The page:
I was digging through an old souvenir box the other day sifting through artifacts of past accomplishments trying to find relics to substantiate my academic acumen from my collegiate days for a project I was working on. It had been years since I had dug through the old box, and it was fun to see antique ribbons, medals and trophies commemorating successes from a bygone era. I was struck by my attachment to these momentos of my own achievement. And I realized that I’m probably not alone in that. Every season, every sport my boys receive trophies as a testimony of their participation with the team. We hang diplomas, certificates, etc. on walls so that others will see our credentials. We build buildings, erect statues, and establish foundations to celebrate the lives of the influential, wealthy, important and famous among us. So it’s not surprising that this tendency toward self promotion reaches back to hoary antiquity.
Genesis 9, Noah and company exit the ark into a brave new world, de-created and re-created by the flood. The instructions that God gives to Noah mirror those given to Adam with a few important distinctions. Now animals are food. Instead of a benevolent rule, the fear of man now dictates the relationship between man and the animal kingdom. Murder receives capital punishment. But the command to be fruitful and multiply and fill the earth remains the same. Moses uses garden imagery to describe the shortcoming of Noah and the subsequent curse of his grandson.
Then in chapter 10, Moses includes another genealogy to delineate the prodigy of the sons of Noah. Three sons who will propagate the nations of the world. Many of the people groups will be familiar (or will become familiar) to the Israelites as they exit Egypt and enter the promised land. And in this chapter, Moses highlights one man…Nimrod, who is described as a mighty hunter and also as the founder of some famous old world cities including Nineveh and Babel (Babylon) in the plains of Shinar. This is a man highly esteemed from an earthy perspective. Power. Prestige. Aggressiveness. Ingenuity. Quite possibly the man with the plan for the capital projects mentioned in 11.1-9.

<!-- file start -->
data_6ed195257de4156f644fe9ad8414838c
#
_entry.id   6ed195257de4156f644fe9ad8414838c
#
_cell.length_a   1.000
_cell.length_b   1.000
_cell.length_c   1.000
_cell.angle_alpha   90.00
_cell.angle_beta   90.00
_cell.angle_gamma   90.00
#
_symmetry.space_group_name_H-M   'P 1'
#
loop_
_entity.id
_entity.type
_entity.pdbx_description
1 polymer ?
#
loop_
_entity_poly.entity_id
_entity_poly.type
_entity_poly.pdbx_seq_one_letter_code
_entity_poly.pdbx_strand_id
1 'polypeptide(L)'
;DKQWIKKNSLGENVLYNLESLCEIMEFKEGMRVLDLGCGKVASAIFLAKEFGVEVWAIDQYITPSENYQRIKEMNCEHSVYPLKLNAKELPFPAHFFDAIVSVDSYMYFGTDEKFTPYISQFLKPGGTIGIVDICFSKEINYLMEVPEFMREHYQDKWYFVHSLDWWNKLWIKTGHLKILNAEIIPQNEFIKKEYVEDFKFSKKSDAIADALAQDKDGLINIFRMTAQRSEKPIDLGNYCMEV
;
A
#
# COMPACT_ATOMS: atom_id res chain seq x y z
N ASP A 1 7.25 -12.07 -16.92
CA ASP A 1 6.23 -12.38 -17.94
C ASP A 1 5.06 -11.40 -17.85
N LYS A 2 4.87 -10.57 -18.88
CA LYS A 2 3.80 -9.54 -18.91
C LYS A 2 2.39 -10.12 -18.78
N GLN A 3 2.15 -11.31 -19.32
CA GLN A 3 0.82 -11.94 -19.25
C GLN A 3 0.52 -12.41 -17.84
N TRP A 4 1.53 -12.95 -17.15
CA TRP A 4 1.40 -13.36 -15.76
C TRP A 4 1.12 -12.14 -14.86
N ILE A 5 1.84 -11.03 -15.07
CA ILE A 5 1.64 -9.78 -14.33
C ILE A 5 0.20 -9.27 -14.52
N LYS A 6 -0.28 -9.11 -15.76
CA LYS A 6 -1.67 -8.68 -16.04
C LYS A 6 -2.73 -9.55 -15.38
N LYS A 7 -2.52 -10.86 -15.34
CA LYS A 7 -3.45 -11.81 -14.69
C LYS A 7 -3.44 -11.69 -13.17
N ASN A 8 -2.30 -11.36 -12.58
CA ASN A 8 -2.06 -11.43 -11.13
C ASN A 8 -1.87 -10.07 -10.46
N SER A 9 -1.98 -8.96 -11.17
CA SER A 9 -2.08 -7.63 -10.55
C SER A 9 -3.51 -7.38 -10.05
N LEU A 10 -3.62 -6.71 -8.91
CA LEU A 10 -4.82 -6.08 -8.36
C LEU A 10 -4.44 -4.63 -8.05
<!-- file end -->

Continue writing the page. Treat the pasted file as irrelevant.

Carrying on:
Chapter 11. Moses tells us that the whole world had one language and one speech. Great opportunity for collaboration. Folks heading to Shinar say, “Come, let us build for ourselves a city, and a tower whose top will reach into heaven, let us make for ourselves a name, otherwise we will be scattered abroad over the face of the whole earth.” Lots of irony in the passage…bricks for stone, tar for mortar (man’s self-sufficiency), the LORD came down (apparently the tower didn’t succeed in reaching heaven), name for ourselves…its name was Babel (confusion). God’s assessment of their building project: “Behold they are one people, and they all have the same language. And this is what they began to do, and now nothing which they purpose to do will be impossible for them.” This verdict isn’t a resounding “at-a-boy”. It’s confirmation of what He said in both chapter 6 and 8, “the intent of man’s heart is evil from his youth.” Whether or not the tower that was built was a ziggurat (most likely) designed to worship a pagan deity, pride and rebellion are wrapped up in this building project. It’s another way of giving into the lie of the serpent, “…you can be like God.” And if the genealogy in 11 is with out gaps, this happens within 100-200 years of the flood.
So God pronounces judgment. Third worldwide judgment to-date if you are keeping track. He confuses their language and scatters them abroad. His directive is accomplished through judgment. And the name they sought for themselves becomes confusion. At this point in the story it’s easy to lose sight of the Genesis 3.15 Seed of the woman. It appears that humankind is hopelessly scattered. But then Moses includes the genealogy of Shem, and we see the blessing of Shem that will pass down to successive generations all the way to Abram. And so the search for the Seed continues.
But back to my old trophy box. Just like Genesis 11, it reminds me of my own tendency to build towers, to architect monuments for myself, for my own glory. And each time I’m reminded, I say, “Lord Jesus, have mercy on me, a sinner” because He died for every tower that I, that we build. As the tower pictured man’s pride and rebellion, so Jesus, Paul tells us in 1 Corinthians, became that tower. He became sin for us, that we might become the righteousness of God in Him. And not only that, but now He is truly the only tower that reaches into heaven and bridges the gap between us and God the Father. What an amazing truth! I hope you know that today.
Until next time…stay salty.